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Posted 18 June 2011 - 01:23 PM

When I first found out I have celiac disease four months ago, I was in shock, not expecting it, because I do not get sick from eating gluten (so sorry for those who have heard me say this about 873,025 times already). So, I stood in front of my gluten-laden and well-stocked pantry and cried and cried. I cried when we cleaned it out. I cried a few times in stores when I walked through the ethnic aisles, no longer able to buy most of the stuff. Sure enough, I have even cried watching commercials on TV. Not that I particularly wanted the item depicted in the ad but just because I knew what I could no longer have. EVER. And very little on TV commercials is gluten-free. I love to cook and bake. gluten-free baking was (and frankly still is) a difficult adjustment. You spread bread dough into a pan like cake batter? Really? Ick. But I have been baking up a storm and am having fun experimenting.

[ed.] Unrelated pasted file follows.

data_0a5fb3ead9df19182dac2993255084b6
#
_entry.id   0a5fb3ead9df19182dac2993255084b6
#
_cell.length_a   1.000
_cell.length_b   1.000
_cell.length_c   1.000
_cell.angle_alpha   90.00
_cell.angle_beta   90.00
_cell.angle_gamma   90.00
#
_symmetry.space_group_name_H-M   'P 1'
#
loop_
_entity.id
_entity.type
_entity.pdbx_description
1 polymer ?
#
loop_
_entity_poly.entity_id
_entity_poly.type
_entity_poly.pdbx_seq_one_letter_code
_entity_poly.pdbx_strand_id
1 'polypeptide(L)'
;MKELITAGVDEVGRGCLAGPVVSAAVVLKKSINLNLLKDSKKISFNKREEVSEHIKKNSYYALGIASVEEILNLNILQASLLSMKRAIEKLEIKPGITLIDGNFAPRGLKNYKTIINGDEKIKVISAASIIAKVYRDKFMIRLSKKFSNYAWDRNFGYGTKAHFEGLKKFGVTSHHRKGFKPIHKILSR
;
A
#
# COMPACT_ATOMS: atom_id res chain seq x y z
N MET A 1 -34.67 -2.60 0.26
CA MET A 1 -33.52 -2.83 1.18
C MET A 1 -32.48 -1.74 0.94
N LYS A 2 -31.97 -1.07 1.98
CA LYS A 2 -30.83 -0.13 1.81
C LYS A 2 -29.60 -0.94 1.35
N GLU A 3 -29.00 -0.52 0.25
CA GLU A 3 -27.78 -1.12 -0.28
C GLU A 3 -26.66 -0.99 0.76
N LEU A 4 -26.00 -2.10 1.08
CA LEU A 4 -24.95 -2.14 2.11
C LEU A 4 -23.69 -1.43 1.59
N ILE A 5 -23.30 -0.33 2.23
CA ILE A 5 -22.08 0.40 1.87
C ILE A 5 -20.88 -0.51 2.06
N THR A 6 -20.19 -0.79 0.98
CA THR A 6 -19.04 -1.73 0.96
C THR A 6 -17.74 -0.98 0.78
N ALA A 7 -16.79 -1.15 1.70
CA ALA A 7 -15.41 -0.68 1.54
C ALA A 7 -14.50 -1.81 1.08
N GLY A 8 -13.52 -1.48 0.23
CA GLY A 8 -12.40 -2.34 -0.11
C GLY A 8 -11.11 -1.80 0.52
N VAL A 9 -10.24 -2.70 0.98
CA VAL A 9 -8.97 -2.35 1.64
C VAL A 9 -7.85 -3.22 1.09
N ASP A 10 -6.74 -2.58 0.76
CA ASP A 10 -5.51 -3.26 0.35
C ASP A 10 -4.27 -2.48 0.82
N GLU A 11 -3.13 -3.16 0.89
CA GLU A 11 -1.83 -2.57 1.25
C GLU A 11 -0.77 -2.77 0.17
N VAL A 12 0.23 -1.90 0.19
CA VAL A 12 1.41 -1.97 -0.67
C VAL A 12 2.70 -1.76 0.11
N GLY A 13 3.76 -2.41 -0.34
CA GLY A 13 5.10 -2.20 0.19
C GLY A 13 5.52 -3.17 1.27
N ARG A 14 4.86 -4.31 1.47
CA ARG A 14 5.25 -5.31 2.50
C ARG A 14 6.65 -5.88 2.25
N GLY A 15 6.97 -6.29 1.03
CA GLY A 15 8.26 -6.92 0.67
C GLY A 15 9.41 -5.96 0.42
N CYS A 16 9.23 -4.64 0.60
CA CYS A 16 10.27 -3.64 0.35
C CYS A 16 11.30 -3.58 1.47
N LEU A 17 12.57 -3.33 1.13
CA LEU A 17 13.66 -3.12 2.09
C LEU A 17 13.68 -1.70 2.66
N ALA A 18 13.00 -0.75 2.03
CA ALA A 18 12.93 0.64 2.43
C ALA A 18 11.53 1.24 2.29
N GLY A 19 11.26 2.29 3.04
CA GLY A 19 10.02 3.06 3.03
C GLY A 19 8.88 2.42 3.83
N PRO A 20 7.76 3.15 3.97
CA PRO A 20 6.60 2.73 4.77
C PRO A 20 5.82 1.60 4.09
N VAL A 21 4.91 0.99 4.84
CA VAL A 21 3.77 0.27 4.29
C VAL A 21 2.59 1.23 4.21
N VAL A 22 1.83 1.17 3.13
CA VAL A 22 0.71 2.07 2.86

BUT last week I had tears in my eyes of happiness when I laid my eyes on gluten-free Chex cereal (which we have never had in Canada before). I still watch the Food Network (I cannot help myself) and now see things differently. Rather than mourn what I cannot have I just get lost in the technique or whatever and see it objectively (i.e. Iron Chef).

You know what? Everyone is right. It DOES get better with time. There are many proceses to go through including anger and grieving. But before you know it, this new way of eating will become a natural part of your daily life. Sure, it is still difficult at times. I won't deny that. But the acute pain fades.

Like others, I throw myself into cooking, baking, reading, gardening. Something that I am passionate about and do very well and concentrate on that. And the little things like going for a walk in the park or watching the robins pull fat worms out of the lawn after a gorgeous rain. Do not be afraid to treat yourself, either. It IS a big transition. At first I felt I was sentenced to life in prison with no chance of parole - now I no longer feel it is a sentence but rather a lifestyle change. It still hurts that I was forced to go on this diet because I did not get sick from gluten. Sometimes I still wonder what would happen if I had that piece of bread but I will not go there.